Aka, finally a new 12th Night gown, aka Trystan wants a black dress, or more properly, a 1560s Medici-inspired Florentine gown.
But the impetus for this gown is that one of my best friends in the whole world, Sarah Lorraine, was offered membership in the Order of the Laurel in the Society for Creative Anachronism. For those not in the SCA, this is the highest award possible for artisans, it’s equivalent to becoming a knight, & it’s acknowledgement of what a fucking awesome rockstar Sarah is (finally!). There’s a fancy ceremony that admits her into the order, which will happen at 12th Night, the first weekend of January. And we’re dressing up, natch!
It took a while for Sarah to decide what she wanted to wear — we knew it would be 16th century & fabulous, no doubt. But there was debate about English or Italian fashions. Eventually, she went with Italian, as it’s her current fave, & it’s just so pretty. Her SCA heraldic device is in black & white, so she thought she’d wear black & white.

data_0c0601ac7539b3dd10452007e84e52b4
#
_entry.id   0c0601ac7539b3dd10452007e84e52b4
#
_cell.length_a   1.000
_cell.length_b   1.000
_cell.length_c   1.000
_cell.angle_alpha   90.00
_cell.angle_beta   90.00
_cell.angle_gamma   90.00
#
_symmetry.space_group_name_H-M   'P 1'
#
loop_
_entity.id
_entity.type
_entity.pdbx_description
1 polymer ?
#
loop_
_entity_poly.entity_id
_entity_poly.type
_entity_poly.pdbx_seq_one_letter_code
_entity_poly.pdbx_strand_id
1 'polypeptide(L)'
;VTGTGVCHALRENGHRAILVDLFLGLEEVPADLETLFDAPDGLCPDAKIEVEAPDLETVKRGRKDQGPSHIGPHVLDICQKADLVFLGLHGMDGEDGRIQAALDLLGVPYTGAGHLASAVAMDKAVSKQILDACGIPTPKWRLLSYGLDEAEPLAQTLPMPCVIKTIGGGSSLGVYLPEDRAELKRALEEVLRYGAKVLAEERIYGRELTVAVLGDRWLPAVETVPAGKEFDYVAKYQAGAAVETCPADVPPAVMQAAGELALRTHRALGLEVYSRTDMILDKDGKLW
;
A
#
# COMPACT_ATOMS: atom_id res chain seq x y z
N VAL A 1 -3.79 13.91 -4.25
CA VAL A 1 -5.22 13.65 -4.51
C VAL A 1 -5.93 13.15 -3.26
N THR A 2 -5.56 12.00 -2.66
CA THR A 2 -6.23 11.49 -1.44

Sarah asked Kendra & I to be part of her ceremony, & we decided to make new dresses since neither of us had existing costumes that seemed quite right. And because we’re silly that way, we decided to play backup singers & wear black & white too! Didn’t hurt that we both had a bunch of perfectly appropriate black & white silks in our respective fabric stashes…
So, I’m taking my inspiration from this portrait of Isabella de Medici, circa 1560 by Bronzino. There’s a full-page print of it in the book Moda de Firenza that I’ve been drooling over. I won’t do an exact reproduction (I never do), but I like this gown’s basic shape, & I especially love the sleeves. I’ll do a split overskirt, which enhances the look of a veste over a sottana — which I simply do not have the time to make, so I’m faking it. Just making one gown & a petticoat. I have a ton of black silk taffeta in The Stash for the gown & a small piece of black silk embroidered with white that I’ll use for the petticoat/forepart that shows. I also have lots of pearls & silver trim that I’ll use.